Nicoli v. Houser
ORDER OF DISMISSAL: The Petition is DISMISSED WITHOUT PREJUDICE. All pending motions are DENIED AS MOOT. The Court declines to issue a Certificate of Appealability. Any further request for a Certificate of Appealability must also be addressed to the Ninth Circuit Court of Appeals. The Clerk of Court is respectfully directed to enter final judgment in this case. Signed by Judge James K. Singleton, Jr on 4/26/2021. (SDW, COURT STAFF)
IN THE UNITED STATES DISTRICT COURT
FOR THE DISTRICT OF ALASKA
ORDER OF DISMISSAL
Nick Nicoli, a state prisoner proceeding pro se, filed a Petition for Writ of Habeas
Corpus under 28 U.S.C. § 2254 (“Petition”), which was received in this Court on March 2, 2021.
Docket No. 1. After reviewing the Petition pursuant to Rule 4 of the Rules Governing Section
2254 Cases, the Court determined that the claims raised in the Petition had not been presented
properly to the State courts, or were in the process of being presented through a currentlypending appeal in the Alaska Court of Appeal of the denial of post-conviction relief (“PCR”),
see http://www.appellate.courts.state.ak.us/ (Nicoli v. State, A-13373), and were therefore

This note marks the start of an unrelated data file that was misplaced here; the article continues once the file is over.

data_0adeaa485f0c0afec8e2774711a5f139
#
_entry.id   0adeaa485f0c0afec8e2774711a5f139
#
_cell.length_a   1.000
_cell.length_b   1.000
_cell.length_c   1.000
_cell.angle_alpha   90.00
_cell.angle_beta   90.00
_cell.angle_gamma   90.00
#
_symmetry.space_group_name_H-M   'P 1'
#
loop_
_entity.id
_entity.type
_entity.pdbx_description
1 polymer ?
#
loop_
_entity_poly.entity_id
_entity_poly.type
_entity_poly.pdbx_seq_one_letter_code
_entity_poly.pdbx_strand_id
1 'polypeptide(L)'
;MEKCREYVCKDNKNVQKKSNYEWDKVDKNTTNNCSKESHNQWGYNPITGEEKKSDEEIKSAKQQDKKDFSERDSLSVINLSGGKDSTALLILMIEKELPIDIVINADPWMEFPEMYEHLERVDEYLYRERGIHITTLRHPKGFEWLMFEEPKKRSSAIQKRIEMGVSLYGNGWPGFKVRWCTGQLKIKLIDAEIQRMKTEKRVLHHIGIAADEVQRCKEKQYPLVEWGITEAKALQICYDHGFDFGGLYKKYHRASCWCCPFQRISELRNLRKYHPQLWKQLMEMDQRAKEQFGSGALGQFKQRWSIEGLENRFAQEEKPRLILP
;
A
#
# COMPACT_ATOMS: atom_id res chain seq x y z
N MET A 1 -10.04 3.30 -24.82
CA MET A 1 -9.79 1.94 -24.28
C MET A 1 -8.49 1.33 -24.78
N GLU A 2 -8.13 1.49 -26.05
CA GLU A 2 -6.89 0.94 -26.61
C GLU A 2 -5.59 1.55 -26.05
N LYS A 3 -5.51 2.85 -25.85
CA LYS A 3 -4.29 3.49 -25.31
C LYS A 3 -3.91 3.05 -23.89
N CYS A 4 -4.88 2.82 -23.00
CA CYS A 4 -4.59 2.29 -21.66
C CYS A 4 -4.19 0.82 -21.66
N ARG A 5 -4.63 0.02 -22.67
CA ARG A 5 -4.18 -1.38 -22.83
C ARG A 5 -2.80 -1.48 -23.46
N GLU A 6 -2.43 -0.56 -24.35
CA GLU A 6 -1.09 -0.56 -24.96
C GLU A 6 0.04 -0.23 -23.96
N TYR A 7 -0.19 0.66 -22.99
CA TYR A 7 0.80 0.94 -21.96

wholly unexhausted. Docket No. 4 at 3. The Court further explained that, to raise claims before
this Court on federal habeas review, a petitioner must present those claims to the State courts
and allow those courts to decide them in the first instance. Id. The Court allowed Nicoli an
opportunity to address his failure to fully raise the claims in State courts prior to filing in this
Court, and demonstrate why the Court should nonetheless consider his claims. Id. at 3-5.
In response, Nicoli argues the merits of his case, contending that his appointed trial and
appellate counsel rendered ineffective assistance in his state court proceedings. Docket No.4 at
3-9. But as this Court previously explained, a state prisoner is required to exhaust all state court
remedies, by fairly presenting claims of violation of federal rights before the state courts, before